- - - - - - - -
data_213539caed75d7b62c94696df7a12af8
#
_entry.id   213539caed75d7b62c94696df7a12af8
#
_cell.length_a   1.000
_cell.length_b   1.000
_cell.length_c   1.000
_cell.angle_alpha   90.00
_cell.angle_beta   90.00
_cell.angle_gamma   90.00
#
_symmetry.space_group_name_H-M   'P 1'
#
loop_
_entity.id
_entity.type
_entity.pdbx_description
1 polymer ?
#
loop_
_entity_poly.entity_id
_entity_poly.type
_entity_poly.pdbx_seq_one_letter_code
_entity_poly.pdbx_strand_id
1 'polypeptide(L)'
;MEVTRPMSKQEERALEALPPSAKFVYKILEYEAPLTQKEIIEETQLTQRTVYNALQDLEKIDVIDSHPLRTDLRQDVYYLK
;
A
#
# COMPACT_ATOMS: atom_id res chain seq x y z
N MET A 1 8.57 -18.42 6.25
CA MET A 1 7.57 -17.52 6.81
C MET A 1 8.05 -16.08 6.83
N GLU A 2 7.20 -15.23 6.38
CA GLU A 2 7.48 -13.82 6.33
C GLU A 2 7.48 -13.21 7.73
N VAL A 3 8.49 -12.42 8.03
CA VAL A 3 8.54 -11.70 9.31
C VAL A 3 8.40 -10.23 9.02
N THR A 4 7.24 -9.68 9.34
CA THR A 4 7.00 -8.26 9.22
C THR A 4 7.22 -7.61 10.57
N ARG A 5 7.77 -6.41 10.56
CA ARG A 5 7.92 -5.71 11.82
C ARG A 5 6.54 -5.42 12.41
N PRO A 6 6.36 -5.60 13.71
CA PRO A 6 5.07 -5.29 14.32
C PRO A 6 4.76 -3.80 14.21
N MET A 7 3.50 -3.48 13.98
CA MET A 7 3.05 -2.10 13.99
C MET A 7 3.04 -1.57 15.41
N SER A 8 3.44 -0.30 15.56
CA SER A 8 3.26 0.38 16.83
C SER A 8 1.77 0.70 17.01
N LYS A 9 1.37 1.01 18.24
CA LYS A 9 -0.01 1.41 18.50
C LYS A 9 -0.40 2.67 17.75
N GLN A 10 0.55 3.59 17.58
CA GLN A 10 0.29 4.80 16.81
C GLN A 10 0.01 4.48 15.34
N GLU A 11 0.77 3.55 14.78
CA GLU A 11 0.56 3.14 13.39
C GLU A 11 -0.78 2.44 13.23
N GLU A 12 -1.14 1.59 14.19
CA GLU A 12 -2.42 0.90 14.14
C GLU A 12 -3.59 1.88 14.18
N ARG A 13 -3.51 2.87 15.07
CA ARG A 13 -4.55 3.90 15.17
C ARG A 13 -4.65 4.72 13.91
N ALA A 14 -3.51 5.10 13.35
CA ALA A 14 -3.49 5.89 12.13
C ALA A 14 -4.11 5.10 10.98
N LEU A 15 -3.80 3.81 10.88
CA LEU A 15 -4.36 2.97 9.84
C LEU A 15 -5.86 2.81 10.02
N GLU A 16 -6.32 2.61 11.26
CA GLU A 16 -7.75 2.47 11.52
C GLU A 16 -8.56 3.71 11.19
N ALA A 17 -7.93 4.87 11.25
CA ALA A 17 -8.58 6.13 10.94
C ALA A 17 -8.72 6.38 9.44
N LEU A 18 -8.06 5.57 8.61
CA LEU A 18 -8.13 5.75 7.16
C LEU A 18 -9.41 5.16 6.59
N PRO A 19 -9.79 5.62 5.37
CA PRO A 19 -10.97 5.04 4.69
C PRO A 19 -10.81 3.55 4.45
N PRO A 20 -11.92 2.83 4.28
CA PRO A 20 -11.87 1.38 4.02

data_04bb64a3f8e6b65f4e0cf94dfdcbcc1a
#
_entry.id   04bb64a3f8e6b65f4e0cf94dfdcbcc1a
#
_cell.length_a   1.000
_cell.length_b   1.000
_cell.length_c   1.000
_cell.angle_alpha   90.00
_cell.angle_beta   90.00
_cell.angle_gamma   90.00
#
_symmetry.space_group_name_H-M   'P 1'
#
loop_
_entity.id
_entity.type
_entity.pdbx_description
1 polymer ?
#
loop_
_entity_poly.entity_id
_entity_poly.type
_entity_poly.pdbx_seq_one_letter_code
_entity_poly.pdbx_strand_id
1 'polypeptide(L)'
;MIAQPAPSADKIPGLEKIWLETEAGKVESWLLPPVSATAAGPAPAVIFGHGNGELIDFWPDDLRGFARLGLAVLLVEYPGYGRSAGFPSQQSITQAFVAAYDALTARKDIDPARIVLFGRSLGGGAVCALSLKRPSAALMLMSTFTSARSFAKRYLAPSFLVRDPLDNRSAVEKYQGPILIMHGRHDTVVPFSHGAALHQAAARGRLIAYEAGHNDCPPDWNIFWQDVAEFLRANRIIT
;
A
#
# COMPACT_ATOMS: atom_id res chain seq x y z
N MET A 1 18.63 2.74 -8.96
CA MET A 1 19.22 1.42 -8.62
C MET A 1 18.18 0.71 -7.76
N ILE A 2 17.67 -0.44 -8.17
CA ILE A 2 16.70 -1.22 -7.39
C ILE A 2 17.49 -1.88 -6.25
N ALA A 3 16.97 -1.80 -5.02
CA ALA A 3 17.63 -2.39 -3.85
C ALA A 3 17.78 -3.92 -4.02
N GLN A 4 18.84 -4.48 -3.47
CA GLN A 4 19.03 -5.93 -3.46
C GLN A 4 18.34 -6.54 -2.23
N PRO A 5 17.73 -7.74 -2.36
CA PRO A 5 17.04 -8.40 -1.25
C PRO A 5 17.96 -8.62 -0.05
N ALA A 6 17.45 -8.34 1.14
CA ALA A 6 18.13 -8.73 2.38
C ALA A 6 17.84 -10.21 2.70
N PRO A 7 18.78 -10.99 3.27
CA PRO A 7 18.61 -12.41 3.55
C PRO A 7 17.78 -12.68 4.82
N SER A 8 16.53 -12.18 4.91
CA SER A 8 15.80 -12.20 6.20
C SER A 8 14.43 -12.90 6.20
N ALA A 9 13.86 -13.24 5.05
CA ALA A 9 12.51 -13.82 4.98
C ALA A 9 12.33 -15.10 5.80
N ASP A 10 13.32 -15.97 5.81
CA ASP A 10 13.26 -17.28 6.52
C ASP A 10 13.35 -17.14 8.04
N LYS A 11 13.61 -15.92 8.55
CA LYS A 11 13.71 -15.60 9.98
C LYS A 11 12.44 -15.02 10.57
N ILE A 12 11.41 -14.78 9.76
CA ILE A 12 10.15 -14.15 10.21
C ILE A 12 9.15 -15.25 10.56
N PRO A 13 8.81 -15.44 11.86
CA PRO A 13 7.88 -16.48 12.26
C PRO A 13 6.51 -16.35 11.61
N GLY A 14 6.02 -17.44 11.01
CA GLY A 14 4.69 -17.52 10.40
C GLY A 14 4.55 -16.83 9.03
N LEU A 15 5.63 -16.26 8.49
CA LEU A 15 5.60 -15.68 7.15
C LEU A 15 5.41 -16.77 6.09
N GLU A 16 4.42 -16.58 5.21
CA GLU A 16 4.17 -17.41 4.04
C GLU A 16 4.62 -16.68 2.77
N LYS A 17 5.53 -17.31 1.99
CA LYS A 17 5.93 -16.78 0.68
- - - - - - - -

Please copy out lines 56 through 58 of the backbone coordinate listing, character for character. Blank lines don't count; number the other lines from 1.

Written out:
CA LYS A 9 -0.01 1.41 18.50
C LYS A 9 -0.40 2.67 17.75
N GLN A 10 0.55 3.59 17.58